Are you concerned that increasing your golf club's membership fees by too much will cause an uproar? Fear not. With a focus on customer experience and great persuasive skills, you can actually increase fees by almost two digits without causing a massive churn.
Imagine finding yourself in a tricky situation where your current income is no longer enough to cover your expenses. Perhaps your main sponsor pulled out, or the electricity bill has tripled since last year.
In this situation, you may consider raising membership fees to cover the shortfall. But this can be a tough decision because you surely don't want to charge members too much and risk making them angry or losing them.
So, this leads to the million-dollar question: How much can you crank up the fee without stepping on your members' toes?
Our latest data uncovers the secret to striking the perfect balance when increasing membership fees. And spoiler alert:
But wait a minute before you bump up the fee. Because we can't guarantee that your club will triumph with an 8% increase. After all, we are only talking about averages.
And not all clubs have the same potential for raising membership fees, as this is influenced by different key factors. One of them is how members feel about a possible fee increase based on characteristics like NPS or age.
So, how can you make this fresh data about the scale of the fee increase work for your club?
Our data shows that members generally are willing to pay quite a lot extra before they find the increase too much and decide to leave the club. And this information is a keystone if you want to increase the fees as much as possible.
Let's dive into the numbers and see why.
If you increase your membership fee by 4%, it might not seem like a big deal. And in fact, nearly 70% of your members think the same. These members will stay despite the small price change.
In contrast, an 8% increase might sound like a lot. And as the graph shows, more of your members agree. In this situation, fewer members will definitely stay.
But the more aggressive approach doesn't necessarily mean losing more golfers. And this is why.
When doubling the scale of the increase, we see a 10% difference in people who are in two minds about their decision. So, a slight increase of 4%? Fine. An increase of 8%? Give me a second. The doubt kicks in more heavily at the higher price change.
But eventually, this doubt can be your key to success.
But this success is not easy to achieve. First of all, effective communication with your members is essential in this matter. But it's not just about telling them what's happening - you also need to take the time to listen to their feedback and concerns.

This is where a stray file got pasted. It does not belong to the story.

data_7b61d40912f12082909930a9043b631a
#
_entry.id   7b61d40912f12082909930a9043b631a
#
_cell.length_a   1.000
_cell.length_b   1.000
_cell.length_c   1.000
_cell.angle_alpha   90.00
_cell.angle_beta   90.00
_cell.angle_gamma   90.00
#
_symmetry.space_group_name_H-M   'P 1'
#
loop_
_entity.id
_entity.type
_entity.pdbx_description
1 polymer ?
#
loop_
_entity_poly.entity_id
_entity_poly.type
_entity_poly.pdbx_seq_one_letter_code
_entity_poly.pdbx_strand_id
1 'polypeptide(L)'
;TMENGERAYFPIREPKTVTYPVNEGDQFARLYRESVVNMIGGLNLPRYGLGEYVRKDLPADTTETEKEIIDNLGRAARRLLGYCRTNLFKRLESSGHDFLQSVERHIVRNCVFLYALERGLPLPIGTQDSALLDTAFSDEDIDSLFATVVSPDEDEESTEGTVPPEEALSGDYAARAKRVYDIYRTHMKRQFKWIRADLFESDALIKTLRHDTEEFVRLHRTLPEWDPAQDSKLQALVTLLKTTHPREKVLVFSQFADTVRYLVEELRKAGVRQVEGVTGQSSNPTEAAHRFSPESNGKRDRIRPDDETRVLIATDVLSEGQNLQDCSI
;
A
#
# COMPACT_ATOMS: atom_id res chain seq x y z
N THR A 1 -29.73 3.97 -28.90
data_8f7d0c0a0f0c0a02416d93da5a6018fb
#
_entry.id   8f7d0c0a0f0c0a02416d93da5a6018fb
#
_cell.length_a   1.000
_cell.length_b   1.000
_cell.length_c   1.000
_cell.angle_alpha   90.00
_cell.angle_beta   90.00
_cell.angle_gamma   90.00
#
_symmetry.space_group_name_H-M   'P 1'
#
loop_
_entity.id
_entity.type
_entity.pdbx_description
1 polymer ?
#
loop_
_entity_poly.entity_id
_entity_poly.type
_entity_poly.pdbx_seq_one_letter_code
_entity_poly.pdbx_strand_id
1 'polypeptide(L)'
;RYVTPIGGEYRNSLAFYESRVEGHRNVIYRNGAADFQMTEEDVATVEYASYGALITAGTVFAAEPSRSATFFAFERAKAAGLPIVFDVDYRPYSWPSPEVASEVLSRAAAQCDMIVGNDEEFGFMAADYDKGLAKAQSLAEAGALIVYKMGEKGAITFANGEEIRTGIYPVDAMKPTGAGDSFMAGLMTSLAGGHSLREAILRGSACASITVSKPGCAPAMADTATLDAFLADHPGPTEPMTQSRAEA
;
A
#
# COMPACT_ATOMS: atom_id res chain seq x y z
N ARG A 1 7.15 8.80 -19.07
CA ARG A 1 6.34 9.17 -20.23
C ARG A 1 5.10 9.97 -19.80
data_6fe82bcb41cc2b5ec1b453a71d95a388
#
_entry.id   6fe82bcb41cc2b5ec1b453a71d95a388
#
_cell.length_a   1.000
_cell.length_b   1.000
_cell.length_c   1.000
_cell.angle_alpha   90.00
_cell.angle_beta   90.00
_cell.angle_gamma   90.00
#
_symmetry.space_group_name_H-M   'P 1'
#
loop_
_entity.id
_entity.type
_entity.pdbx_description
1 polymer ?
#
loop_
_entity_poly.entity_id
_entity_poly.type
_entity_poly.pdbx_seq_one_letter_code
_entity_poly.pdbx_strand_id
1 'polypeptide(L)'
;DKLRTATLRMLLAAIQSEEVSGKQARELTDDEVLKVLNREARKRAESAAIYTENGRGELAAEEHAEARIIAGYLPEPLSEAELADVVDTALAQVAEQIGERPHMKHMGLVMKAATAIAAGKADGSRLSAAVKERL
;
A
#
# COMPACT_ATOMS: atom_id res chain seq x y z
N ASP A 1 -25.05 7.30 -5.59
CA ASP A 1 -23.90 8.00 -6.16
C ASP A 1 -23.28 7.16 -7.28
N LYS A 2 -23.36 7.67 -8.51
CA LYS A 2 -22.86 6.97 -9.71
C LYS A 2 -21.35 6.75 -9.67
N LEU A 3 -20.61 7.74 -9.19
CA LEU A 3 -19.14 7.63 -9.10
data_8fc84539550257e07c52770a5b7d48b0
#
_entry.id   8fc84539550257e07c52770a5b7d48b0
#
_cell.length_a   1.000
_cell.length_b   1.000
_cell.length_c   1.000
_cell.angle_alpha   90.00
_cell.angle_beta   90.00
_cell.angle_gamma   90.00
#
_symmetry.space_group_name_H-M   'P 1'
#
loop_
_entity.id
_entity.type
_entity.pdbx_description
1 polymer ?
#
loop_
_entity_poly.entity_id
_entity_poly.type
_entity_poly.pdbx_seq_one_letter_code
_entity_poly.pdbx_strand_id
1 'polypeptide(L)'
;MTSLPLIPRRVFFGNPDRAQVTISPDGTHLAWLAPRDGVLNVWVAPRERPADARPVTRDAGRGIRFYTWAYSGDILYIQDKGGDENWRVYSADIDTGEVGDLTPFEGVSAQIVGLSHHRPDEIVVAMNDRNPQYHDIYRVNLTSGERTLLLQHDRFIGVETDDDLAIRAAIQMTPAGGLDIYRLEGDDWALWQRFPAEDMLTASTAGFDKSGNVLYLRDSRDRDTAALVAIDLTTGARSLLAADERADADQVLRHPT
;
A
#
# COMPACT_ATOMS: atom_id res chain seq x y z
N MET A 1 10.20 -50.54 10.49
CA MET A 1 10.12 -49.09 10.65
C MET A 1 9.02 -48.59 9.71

And this leads over to the member experience. If your club doesn't offer a great atmosphere, fantastic service, and tasty food, why would members be willing to pay more to be there? By prioritizing both communication and member experience, you can maximize your potential for a fee increase and see the returns you're looking for when going for a high fee hike.
By now, you've learned about your club's potential and whether your members are likely to stay or waver when you raise their membership fees by a certain scale. But let's face it. There's a less exciting aspect to this topic.
Because how many members will downgrade their membership or even leave if they have to pay more for their current memberships?
Also, some members or guests might not find the pricier membership worth it. If those members decide to stay anyway, they will most likely downgrade their membership, for example, from a full-time membership to a flexible membership with restricted playing rights.
Retaining flex members at the club is, of course, better than them quitting, but you still miss out on the potential to maintain them as standard members.
The interesting part is that the number of members who say they'll leave or downgrade their membership remains the same whether you increase the fee by 4% or 8%. But there's still a risk that more members will join them.
So, while a high rise of 8% on average may have the same output as a lower increase, it won't benefit you if you can't convince the members in doubt to stay.
But what does actually happen if you are knee-deep in utility bills and feel the urgency to raise the fee intensely?
In short, once you cross the 8% threshold, members might feel like the increase is too steep, and they may start looking elsewhere for their golfing needs. But of course, this all depends on your club's work with member experience before the increase and how well you can convince your members to stick around.
Let's say your club is a CxM powerhouse with great relationships with your members. In that case, you might be able to pull off a double-digit increase and actually benefit from it. And if you're excellent at damage control, you can minimize the fallout from cancellations.
The results in this article are withdrawn from Players 1st's "Voice of Golfers" panel, which is recruited in connection with the conduct of our CX surveys in several countries.
The specific findings mentioned in this article are based on 864 responses from Danish golfers. All results are weighted in relation to gender, age, type of membership, how often one plays golf, NPS, Loyalty, and what type of golfer you are (very attached to the club or more independent of the club and its activities).
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